Touring a new home subdivision with beautifully decorated model homes is exciting. Walking a vacant lot and imagining your home built on it is exhilarating. Not having to overbid, or hold your breath if your offer is accepted on a resale house can make the home-buying experience less stressful.
With low housing resale inventory, many buyers are turning to builders of new homes. But between falling in love with that magnificent model home and signing a contract, buyers should know these eight critical things:
- Research the builder’s reputation.
Is this a builder who has a good reputation of delivering homes to many satisfied buyers? How are their reviews? Are there any lawsuits pending against them?
- Does the neighborhood have an HOA?
Is the house you are considering located in an existing HOA or Condo Association or will it be a brand new HOA? Who controls the HOA? Often the builder controls it until all lots are sold. Be sure to get a copy of the HOA/Condo Documents and review them carefully. Most jurisdictions provide for contract rescission within 3-5 days if for any reason the documents are unacceptable to the buyer.
- Understand the purpose of the deposit.
While an earnest money deposit is made with a resale purchase contract, not all new home contracts take an “earnest money deposit.” Builders take a deposit. Some builders do not consider it an earnest money deposit, but a direct deposit toward the construction of the house, therefore it will be deposited in the builder’s operating account rather than in an escrow account.
- Are incentives offered by the builder?
In certain situations, builders will offer free upgrades and/or closing cost assistance to the buyer. Be sure that you understand exactly what is being offered and that it is in writing with the exact terms represented by the builder’s representative. As in all real estate agreements, to be enforceable, terms, conditions, and promises must be in writing.
- What does the buyer have to do to qualify for those incentives?
“Free recreation room” or “$10,000 in closing costs” or “Free Kitchen Upgrade” and many more iterations can be offered. Upgrades and closing costs are certainly appealing. What will be required of the buyer to qualify for the incentive(s)?
Will the builder insist that the buyer finance with their lender and/or their title company? What is the actual cost of that requirement? Sometimes, the actual “cost” of the incentives exceed the benefit of the incentive. It is important to understand all costs and fees.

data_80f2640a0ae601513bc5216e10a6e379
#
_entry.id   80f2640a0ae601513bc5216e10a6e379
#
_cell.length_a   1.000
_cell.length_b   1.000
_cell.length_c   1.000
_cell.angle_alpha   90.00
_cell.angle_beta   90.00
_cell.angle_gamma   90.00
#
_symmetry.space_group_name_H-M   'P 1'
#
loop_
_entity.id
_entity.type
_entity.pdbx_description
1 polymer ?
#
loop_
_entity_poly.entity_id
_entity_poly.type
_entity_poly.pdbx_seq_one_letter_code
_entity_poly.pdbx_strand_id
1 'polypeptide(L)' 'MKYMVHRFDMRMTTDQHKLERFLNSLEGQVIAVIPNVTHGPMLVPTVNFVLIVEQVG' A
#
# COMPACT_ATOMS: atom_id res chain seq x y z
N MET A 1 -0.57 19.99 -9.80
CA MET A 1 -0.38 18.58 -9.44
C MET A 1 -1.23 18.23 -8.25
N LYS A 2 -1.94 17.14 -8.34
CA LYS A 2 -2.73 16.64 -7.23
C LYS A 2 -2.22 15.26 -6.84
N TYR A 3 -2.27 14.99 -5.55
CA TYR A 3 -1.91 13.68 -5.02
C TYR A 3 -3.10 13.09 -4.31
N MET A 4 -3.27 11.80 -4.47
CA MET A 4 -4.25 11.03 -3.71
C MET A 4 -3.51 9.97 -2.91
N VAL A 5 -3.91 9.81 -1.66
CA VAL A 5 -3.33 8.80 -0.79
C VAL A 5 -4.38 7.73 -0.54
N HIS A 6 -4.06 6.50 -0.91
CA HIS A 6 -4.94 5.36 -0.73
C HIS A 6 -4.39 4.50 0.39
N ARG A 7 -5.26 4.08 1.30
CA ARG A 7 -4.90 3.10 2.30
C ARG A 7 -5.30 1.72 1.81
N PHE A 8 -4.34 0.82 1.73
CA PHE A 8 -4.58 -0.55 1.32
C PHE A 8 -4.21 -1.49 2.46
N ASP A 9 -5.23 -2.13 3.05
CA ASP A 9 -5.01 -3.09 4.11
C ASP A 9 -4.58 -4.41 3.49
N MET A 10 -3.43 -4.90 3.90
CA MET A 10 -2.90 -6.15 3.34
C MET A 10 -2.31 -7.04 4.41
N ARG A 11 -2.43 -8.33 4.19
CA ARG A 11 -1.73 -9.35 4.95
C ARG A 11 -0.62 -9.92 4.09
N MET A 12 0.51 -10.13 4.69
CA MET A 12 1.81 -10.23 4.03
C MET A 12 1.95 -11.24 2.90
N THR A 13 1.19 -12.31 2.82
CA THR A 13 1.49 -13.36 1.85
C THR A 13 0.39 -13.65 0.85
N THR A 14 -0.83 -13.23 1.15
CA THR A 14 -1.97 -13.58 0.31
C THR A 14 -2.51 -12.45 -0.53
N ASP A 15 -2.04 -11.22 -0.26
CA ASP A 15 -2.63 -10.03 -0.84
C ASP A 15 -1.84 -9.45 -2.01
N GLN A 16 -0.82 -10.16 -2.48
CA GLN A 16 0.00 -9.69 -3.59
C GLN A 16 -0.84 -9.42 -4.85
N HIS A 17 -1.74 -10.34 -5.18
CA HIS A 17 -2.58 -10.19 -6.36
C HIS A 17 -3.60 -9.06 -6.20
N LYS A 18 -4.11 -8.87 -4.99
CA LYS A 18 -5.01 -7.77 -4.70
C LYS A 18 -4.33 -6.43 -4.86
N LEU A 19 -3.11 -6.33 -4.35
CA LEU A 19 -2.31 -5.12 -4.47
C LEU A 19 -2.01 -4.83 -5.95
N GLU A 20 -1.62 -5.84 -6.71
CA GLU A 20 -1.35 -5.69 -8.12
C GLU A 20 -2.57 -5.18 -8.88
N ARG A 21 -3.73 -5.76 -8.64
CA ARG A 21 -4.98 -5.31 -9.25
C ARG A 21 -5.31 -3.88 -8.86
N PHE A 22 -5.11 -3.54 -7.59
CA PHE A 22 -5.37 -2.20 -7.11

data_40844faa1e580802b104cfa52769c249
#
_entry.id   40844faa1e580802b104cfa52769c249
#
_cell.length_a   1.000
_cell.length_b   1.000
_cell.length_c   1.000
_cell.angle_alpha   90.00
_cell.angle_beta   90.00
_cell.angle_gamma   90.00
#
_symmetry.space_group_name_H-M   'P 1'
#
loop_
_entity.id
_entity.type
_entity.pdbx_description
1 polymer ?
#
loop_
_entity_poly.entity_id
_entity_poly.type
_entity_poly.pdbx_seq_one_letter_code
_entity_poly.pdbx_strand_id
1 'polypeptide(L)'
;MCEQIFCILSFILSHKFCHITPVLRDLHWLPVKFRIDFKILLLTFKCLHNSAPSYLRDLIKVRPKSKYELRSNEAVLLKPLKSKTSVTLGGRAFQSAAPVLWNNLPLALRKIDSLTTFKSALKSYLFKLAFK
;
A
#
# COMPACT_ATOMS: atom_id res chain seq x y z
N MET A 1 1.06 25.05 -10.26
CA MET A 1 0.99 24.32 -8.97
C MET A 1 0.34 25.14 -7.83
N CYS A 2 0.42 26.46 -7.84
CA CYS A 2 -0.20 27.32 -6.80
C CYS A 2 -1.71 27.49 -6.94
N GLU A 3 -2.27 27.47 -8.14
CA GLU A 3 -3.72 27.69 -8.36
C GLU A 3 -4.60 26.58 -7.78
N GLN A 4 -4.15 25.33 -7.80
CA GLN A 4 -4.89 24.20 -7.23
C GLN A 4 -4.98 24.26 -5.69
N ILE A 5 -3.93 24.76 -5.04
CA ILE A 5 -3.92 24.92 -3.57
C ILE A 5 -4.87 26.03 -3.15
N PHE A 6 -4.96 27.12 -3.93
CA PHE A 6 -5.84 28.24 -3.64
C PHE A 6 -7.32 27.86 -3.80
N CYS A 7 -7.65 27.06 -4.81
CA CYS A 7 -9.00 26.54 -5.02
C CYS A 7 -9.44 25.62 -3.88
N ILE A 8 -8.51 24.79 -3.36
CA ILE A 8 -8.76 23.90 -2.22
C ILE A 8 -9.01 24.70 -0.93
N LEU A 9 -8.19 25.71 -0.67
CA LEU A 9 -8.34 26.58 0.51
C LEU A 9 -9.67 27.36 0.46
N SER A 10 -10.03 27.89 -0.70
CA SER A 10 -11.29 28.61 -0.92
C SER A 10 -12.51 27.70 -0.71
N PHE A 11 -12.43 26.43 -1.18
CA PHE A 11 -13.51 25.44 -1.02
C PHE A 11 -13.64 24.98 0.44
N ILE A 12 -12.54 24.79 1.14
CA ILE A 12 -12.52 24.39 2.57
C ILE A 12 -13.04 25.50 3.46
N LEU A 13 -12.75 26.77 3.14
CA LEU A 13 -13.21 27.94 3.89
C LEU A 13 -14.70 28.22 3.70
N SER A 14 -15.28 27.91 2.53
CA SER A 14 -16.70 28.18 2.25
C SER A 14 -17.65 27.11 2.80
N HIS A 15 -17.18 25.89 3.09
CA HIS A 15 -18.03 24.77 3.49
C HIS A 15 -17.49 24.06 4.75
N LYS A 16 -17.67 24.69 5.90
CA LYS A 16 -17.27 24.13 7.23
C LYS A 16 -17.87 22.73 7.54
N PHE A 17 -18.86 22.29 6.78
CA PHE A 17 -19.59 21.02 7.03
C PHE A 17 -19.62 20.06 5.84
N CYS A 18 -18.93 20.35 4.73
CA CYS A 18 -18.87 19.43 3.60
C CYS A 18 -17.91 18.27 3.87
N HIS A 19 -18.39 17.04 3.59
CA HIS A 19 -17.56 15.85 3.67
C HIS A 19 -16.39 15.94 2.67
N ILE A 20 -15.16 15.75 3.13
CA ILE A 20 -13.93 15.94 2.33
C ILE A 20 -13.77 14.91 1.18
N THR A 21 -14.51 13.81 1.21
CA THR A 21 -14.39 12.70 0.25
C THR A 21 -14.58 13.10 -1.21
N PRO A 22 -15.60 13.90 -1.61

- What warranties and post-settlement services are included?
In Virginia, a builder must warranty their construction for 12 months after settlement. Many builders offer 10 year warranties, 2-10 warranties, and/or pass on equipment warranties. All warranties are not the same. One question to ask is whether drywall imperfections post-closing are covered. Some builders will only correct drywall imperfections identified during the pre-settlement walk-through. Others will warrant drywall for extended periods.
Will a list of the trades be available for ease of service, or must repairs/service be channeled through a central division of the builder? Is there a response timeframe? Be sure that all warranty questions are answered and verified in writing.
- Review the contract…then review it again.
The builder’s contract has been written by their attorneys to be in their favor. Aside from contingencies specifically written into the contract, once the contract has been signed by all parties, it is an enforceable contract. The buyer should expect that they will settle on the sale. Before signing the contract, be sure that all terms are written as represented, all questions have been answered, and that you are prepared to move forward with the project. Know when (if) additional deposit(s) are due. Be prepared to attend inspections and builder meetings when they are called. While most builders want to be flexible, to be able to deliver a new home, schedules must be respected. Be sure to leave the contract signing meeting with a complete contract including all schedules and selections (to that point – more will be needed later).
- The model home decoration, appointments, & upgrades are for display purposes only.
Your new house will come with plain walls, no window coverings, tiny landscape plants, and grass that you will have to water to establish.
Depending on the builder, design choices can be included in the contract price. Design options can include flooring, shade/blinds, appliance upgrades, tile, counters and cabinets, faucets, sinks, lighting, and other options as available.
With many choices, state of the art equipment, and everything bright and shiny, it is easy to begin to believe that each option is indispensable. Be careful to keep within your budget and your lender qualification. Once options are selected and ordered, making changes can become very costly.
Contracting for a home to be built can be exciting and rewarding, and can result in the house of your dreams. Done incorrectly, the process can become a nightmare. It is for the above and countless other reasons that having an experienced Realtor representing your interests can save you money and sanity.
At Properties on the Potomac, Inc. we have been helping our clients select and design beautiful new homes for more than 35 years. We know the builders, the lenders, the incentives, the warranties, and most builders’ process. We know where to look and the questions to ask.
Is a newly built house in your future? Take the first step and give us a call: 703-624-8333.